After graduation, my friends and I took a quick camping trip to Assateague Island. Afterward, I had the chance to guest write about the experience for the Mandala Blog. If you’re interested, take a look:
One of the first things I did when I graduated college was hit the beach. And not just any beach: Empty stretches of sand and a rising sun over the ocean’s horizon, where you’re isolated alone on an island seemingly in the middle of nowhere—and are those wild horses?
Assateague Island, a 48,000 acre vacation oasis, is shared between Virginia and Maryland, and is relatively untouched by human civilization. The secluded nature and wild island horses feels like a scene straight from your collection of Walter Farley Black Stallion books you had as a kid.
To Read More, Click Here To Visit the Mandala Blog.
As a post-college graduation indulgence, and as a way to prove to nature that we were competent adults worthy to take on the world, I and two of my friends from high school ventured through the countries of Maryland to Assateague Island National Seashore.
Only Veronica had been camping before, but while she supplied the tent, cooking utensils, lantern, and fire starters, even she admitted to Rebecca and I that she’d never camped at Assateague before and that she was more familiar with camping in the woods than by the ocean.
But not to fear; we were college graduates. We were adults.
This was a personal narrative for my college creative writing course. I wanted to describe the several nights my cousins, brothers, and I played an intense game of “Underground Church” in my grandma’s yard in Harvey, North Dakota.
Lights in the dark void hovered five feet off the ground, rotating in long, haphazard arcs like small, drunken lighthouses that sliced the night as a sharp blade. One of the lights haunted an old shed, the holder of the flashlight tromping around and pivoting his weight, as if he had nothing better to do than to stand alone in the sea of darkness.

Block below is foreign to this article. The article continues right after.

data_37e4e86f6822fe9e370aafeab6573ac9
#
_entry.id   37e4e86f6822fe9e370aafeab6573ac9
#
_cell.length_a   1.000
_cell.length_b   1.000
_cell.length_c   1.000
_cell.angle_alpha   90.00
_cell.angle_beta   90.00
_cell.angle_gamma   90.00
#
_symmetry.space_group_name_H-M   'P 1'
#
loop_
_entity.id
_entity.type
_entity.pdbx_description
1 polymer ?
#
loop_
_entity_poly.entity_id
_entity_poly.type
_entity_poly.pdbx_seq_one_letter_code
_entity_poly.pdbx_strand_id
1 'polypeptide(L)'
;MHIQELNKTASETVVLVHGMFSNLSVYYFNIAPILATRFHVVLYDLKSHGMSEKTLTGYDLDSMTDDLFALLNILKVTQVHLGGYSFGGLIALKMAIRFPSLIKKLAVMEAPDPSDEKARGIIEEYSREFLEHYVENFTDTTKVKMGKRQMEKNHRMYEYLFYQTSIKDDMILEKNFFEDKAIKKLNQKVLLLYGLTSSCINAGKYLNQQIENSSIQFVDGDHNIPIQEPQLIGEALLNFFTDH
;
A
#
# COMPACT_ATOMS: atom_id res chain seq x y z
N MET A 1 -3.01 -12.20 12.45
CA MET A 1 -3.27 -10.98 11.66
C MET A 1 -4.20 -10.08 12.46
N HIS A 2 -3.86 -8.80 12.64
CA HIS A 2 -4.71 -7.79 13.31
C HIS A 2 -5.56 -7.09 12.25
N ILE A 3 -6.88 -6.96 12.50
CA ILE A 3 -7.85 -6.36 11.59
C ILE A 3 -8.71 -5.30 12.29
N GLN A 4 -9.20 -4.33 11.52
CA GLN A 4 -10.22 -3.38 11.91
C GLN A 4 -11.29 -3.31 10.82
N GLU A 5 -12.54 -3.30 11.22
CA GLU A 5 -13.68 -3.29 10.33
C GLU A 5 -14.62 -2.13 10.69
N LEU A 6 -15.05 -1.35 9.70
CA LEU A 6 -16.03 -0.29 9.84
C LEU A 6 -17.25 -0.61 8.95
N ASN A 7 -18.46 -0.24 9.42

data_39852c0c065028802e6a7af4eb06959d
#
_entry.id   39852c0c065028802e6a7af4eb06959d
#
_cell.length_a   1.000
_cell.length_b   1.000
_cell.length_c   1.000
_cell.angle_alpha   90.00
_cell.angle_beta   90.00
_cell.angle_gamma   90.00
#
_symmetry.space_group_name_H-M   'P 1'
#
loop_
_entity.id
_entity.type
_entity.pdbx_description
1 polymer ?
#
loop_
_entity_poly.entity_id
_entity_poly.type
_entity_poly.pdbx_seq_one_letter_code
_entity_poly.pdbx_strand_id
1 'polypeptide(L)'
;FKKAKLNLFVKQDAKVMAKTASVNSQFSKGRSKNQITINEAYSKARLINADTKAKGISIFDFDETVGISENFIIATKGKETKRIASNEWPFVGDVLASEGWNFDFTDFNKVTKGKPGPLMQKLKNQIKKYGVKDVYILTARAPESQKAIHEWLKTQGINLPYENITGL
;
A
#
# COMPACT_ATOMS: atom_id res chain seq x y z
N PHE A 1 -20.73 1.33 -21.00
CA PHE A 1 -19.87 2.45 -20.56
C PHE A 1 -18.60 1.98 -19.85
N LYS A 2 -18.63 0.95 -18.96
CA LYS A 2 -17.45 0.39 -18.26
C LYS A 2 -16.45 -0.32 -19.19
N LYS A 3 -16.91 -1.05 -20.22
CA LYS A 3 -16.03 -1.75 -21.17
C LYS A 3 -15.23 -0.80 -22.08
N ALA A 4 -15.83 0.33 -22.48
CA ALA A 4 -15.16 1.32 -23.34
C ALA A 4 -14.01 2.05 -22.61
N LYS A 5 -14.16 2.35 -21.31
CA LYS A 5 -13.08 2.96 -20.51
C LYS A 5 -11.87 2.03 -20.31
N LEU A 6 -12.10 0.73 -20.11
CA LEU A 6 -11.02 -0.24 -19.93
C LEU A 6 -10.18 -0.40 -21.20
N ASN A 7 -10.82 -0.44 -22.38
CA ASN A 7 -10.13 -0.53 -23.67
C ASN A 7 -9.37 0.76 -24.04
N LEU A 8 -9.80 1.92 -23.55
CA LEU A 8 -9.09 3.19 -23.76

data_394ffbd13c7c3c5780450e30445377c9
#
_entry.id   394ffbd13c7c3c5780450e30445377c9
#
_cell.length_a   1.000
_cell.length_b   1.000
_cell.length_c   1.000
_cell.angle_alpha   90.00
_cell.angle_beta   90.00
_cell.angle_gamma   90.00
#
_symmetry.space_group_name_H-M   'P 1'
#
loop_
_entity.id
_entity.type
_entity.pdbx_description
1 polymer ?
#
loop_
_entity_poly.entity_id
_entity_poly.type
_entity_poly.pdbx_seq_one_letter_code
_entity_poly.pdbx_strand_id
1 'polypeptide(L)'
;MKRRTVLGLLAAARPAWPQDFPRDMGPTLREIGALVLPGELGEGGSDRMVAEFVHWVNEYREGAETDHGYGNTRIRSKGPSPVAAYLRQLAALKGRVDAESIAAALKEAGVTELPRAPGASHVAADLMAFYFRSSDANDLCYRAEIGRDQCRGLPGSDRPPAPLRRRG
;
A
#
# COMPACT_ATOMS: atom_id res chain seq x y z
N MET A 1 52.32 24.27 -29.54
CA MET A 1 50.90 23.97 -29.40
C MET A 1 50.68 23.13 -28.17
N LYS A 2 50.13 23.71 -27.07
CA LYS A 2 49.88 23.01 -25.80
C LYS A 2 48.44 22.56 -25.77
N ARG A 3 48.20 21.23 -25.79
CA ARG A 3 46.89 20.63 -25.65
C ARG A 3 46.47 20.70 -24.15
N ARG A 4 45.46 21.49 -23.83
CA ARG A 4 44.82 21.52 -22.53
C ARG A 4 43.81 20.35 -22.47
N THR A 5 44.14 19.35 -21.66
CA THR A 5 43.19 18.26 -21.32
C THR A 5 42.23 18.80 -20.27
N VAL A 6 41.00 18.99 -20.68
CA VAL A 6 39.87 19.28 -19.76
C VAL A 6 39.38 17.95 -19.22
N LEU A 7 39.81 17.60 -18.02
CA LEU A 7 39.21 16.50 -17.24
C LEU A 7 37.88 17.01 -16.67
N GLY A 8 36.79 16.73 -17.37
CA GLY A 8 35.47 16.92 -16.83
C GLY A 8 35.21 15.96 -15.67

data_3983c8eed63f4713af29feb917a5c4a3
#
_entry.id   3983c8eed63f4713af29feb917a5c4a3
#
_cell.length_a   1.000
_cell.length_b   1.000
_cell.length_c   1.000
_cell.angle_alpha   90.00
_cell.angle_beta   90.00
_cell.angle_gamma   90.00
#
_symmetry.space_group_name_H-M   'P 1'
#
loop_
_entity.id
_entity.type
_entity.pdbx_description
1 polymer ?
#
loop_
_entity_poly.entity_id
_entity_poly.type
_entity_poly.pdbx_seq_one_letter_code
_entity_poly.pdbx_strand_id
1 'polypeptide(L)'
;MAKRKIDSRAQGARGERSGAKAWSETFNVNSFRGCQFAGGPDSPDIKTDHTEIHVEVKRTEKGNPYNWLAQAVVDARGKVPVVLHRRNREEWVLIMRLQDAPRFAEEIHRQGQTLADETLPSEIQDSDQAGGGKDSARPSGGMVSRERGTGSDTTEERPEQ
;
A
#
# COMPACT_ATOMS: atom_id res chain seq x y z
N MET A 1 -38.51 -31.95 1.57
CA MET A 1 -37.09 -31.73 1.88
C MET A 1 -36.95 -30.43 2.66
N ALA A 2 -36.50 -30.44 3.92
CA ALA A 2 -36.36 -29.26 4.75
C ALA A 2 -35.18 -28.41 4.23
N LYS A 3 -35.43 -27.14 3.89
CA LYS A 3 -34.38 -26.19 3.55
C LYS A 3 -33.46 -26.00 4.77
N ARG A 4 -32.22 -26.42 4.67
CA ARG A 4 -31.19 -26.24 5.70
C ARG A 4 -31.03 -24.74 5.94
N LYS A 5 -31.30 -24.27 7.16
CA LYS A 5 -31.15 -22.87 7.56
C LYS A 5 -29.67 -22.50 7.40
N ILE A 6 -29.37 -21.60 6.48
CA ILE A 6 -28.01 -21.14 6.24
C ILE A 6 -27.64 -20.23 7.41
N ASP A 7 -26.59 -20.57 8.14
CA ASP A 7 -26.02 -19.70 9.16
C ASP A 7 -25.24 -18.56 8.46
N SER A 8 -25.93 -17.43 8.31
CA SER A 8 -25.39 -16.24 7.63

Our soft thuds of sneakered feet were too quiet to alert our hunters. We weaved in and out of trees, our powers of invisibility only compromised when we broke into an occasional pool of house lights. Dark paths, hidden holes, and dangerous strung clotheslines were determined to slow us down, yet we pushed on in a subdued rush.
As my cousins and I tore blindly through the darkness, we knew we were in huge
trouble—bigger than we ever had been before. What awaited if the searchlights caught us in its glaring eye was only up to the imagination: imprisonment, insults, possibly torture.
Aunt Cheryl Dyck asked us cousins to do a sort of talent show for Grandma Dyck’s birthday (#HarveysGotTalent; #HarveyIdol). Since neither Caleb, Connor, or I have any clue as to how to make banging on a piano sound good, we decided to go with one of our more familiar skills: movie making.
Journey is the most plotted film since Kingdom’s Edge, and is filmed in over four state and national parks, including the Dakota Badlands and Mount Rushmore.
Filmed on location at Fairfax, Virginia, Minot, North Dakota, South Dakota Badlands, North Dakota Badlands, Mount Rushmore, Harvey, North Dakota, and Custer State Park, South Dakota.